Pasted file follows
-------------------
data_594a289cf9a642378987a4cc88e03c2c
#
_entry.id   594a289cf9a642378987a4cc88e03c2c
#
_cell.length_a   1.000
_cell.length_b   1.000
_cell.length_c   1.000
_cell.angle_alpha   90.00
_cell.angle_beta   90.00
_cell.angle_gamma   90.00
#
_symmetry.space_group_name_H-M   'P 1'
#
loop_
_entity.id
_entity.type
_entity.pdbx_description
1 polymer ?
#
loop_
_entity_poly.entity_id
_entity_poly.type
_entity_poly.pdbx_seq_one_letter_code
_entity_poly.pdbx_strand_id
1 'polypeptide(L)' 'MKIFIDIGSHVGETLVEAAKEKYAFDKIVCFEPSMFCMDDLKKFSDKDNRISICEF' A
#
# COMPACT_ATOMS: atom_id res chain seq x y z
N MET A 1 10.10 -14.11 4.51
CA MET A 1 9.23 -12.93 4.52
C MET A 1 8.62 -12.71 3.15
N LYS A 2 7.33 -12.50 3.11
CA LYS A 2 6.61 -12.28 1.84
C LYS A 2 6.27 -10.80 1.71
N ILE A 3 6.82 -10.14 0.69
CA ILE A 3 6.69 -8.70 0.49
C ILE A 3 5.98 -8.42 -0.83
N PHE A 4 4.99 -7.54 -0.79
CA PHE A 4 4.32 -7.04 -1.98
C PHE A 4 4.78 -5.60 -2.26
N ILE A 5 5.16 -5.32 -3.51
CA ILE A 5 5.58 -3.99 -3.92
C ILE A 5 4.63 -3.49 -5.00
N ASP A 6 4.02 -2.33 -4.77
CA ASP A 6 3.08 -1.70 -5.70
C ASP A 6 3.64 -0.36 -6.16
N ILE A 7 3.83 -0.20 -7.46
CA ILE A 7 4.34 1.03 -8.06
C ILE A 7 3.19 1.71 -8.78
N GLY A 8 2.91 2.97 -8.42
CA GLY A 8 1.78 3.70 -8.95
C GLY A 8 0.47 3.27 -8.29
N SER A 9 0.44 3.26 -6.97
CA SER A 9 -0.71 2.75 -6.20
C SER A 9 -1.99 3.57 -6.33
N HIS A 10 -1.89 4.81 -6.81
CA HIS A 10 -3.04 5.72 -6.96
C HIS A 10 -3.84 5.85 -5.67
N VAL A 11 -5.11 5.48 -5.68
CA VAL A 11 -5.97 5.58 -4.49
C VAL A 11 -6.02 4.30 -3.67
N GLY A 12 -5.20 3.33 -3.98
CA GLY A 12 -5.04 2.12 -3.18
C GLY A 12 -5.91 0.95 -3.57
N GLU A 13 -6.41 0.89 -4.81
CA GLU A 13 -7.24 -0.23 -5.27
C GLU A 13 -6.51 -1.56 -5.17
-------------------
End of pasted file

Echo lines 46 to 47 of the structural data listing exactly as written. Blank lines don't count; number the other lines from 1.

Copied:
N ILE A 7 3.83 -0.20 -7.46
CA ILE A 7 4.34 1.03 -8.06